Organization: United Nations Development Programme, New York
- Jianping Yan, UNDP
- Rajesh Sharma, UNDP
- Angelika Planitz, UNDP
- Stephane Hallegatte, Climate Change Group, World Bank Group, “Global Analysis of Social Vulnerability and Resilience of the Poor - From a Well-being Perspective”
- Krunoslav Katic, UNDP Croatia, “Developing Croatia-specific Methodology for Assessing Social Vulnerability”
- Richa Sharma, Independent consultant based in India, “Understanding the Social Vulnerability of Children and Youth to Disasters – Practice from the Philippines”
- Cecilia Costella, Senior Technical Advisor, Red Cross Red Crescent Climate Centre, “Designing Social Protection Mechanisms - Needs and Requirements for Social Vulnerability Information”
- Till Zbiranski, OECD, “Big Data for Social Study - Introduction to PARIS21 Innovations”
Disasters impact different people differently. The socially vulnerable are most at risk from disasters and consequently also suffer most from their impacts. The assessment of disaster impacts on vulnerable population groups is now possible; however, we do not yet systematically quantify the social dimensions of vulnerability or integrate these aspects in disaster risk assessments.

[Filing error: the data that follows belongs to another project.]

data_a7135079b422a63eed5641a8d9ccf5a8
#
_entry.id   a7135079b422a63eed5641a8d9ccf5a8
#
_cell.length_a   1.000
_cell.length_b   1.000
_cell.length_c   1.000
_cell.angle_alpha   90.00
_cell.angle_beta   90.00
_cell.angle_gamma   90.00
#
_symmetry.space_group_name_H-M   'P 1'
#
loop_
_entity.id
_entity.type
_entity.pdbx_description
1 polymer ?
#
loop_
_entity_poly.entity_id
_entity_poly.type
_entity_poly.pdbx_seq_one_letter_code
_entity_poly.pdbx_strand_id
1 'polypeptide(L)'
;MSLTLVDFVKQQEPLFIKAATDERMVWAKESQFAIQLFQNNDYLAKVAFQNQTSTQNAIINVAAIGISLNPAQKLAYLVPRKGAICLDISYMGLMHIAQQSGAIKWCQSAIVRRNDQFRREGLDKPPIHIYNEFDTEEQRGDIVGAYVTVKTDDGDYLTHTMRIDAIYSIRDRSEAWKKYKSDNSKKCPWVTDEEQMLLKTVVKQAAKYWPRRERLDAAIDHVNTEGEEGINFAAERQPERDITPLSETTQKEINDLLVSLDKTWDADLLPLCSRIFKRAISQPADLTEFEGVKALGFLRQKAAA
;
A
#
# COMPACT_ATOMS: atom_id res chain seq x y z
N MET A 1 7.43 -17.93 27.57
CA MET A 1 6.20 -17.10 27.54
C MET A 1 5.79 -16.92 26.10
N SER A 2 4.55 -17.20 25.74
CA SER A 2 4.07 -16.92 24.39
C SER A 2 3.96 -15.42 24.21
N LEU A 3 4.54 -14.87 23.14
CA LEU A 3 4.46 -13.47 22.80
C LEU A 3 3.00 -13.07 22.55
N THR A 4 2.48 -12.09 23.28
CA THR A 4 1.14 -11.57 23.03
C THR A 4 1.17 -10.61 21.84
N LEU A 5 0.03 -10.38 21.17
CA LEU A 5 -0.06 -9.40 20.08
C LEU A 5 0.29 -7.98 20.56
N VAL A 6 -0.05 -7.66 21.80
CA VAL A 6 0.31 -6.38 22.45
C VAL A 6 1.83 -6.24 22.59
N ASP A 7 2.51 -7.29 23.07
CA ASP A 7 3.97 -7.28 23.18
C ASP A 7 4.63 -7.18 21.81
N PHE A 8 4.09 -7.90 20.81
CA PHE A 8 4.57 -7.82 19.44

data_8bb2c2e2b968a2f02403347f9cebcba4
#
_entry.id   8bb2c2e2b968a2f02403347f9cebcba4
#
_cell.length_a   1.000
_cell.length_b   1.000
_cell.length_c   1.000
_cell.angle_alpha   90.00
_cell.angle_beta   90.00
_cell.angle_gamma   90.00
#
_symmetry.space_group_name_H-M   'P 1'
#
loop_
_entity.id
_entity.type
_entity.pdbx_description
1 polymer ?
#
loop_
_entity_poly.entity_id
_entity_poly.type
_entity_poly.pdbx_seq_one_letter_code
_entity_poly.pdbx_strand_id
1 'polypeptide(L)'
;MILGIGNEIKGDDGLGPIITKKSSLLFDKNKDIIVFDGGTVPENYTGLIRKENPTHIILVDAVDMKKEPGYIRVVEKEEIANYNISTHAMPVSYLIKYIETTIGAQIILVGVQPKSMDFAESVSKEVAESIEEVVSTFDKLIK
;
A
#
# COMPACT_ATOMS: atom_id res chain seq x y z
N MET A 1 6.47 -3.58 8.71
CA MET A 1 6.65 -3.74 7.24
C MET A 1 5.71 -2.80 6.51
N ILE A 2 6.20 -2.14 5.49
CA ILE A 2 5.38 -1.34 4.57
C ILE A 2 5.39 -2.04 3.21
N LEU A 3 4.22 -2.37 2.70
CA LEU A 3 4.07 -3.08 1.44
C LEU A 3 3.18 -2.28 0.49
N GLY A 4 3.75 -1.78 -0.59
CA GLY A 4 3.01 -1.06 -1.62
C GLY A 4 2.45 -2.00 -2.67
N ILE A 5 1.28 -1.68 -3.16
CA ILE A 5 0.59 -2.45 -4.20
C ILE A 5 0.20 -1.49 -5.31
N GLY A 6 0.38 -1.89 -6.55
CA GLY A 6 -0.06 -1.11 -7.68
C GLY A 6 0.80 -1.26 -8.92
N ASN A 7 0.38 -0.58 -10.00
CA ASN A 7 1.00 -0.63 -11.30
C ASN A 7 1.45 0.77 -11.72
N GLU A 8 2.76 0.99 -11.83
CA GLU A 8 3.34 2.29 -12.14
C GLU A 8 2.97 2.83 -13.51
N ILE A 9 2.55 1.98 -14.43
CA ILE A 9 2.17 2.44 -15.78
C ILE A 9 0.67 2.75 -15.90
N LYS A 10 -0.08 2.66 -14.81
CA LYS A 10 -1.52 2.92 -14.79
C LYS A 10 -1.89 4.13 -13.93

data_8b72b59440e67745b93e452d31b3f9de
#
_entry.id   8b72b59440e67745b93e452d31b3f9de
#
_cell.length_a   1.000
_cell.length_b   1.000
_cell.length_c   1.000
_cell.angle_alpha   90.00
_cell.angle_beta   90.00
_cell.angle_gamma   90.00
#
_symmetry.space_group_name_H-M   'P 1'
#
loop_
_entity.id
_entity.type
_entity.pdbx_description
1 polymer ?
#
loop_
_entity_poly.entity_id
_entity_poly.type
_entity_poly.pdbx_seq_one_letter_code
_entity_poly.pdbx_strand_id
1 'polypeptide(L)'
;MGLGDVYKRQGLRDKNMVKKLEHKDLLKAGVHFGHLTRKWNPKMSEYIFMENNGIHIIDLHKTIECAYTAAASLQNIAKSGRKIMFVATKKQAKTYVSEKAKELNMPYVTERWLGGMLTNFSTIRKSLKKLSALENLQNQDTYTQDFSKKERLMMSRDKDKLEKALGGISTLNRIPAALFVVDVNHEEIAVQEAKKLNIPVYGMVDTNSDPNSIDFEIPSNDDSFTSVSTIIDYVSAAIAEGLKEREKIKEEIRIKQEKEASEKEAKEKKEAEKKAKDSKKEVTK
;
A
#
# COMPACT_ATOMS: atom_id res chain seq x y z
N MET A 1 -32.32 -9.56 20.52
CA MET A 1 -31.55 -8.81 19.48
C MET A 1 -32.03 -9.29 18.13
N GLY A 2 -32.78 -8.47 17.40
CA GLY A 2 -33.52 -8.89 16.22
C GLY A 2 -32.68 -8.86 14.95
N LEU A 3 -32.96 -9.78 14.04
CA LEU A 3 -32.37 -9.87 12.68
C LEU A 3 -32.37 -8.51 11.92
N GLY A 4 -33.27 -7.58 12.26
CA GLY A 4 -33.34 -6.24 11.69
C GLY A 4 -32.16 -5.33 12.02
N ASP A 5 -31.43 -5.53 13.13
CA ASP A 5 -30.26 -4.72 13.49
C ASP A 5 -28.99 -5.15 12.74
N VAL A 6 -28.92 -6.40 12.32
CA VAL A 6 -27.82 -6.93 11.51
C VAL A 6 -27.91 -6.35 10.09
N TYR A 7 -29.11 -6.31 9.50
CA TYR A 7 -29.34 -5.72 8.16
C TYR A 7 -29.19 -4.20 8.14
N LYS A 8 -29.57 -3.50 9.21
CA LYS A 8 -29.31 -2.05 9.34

This session dealt with the issues and challenges in characterizing and mapping socially vulnerable groups within a disaster risk assessment framework by considering the various dimensions of social vulnerability (e.g. income disparity, class, race/ethnicity culture, gender, age, disability, health, language, literacy, families and households). It discussed sources of information on social vulnerability (i.e. census, pre- and post-disaster studies, data created in the community, etc.); reviewed tools for assessing social vulnerability (e.g. vulnerability indices, community vulnerability/capacity mapping, and computer-aided/GIS based platforms); and looked at the potential of recent innovations, such as big data analytics, in improving the identification and understanding of social vulnerabilities.
Through the session, the participants gained better understanding of the general framework of social vulnerability and why considering social vulnerability is necessary in order to reduce risks and increase resilience.
Introduction to social vulnerability
Socio-economic resilience to natural disasters: A framework for risk-informed development planning – Stephane Hallegatte, Mook Bangalore, Adrien Vogt-Schlib, World Bank Group
Comparable social vulnerability profiling – Case study Croatia – Krunoslav Katic, UNDP
Understanding the social vulnerability of children and youth to disasters – Practice from the Philippines – Richa Sharma, Independent Consultant, Social Vulnerability
The role of social protection in addressing social vulnerability to climate risk – Cecilia Costella, Red Cross Red Crescent Climate Centre
Of social vulnerability and statistical capacity: PARIS21 Innovations Marketplace
By Cecilia Costella, Red Cross Red Crescent Climate Centre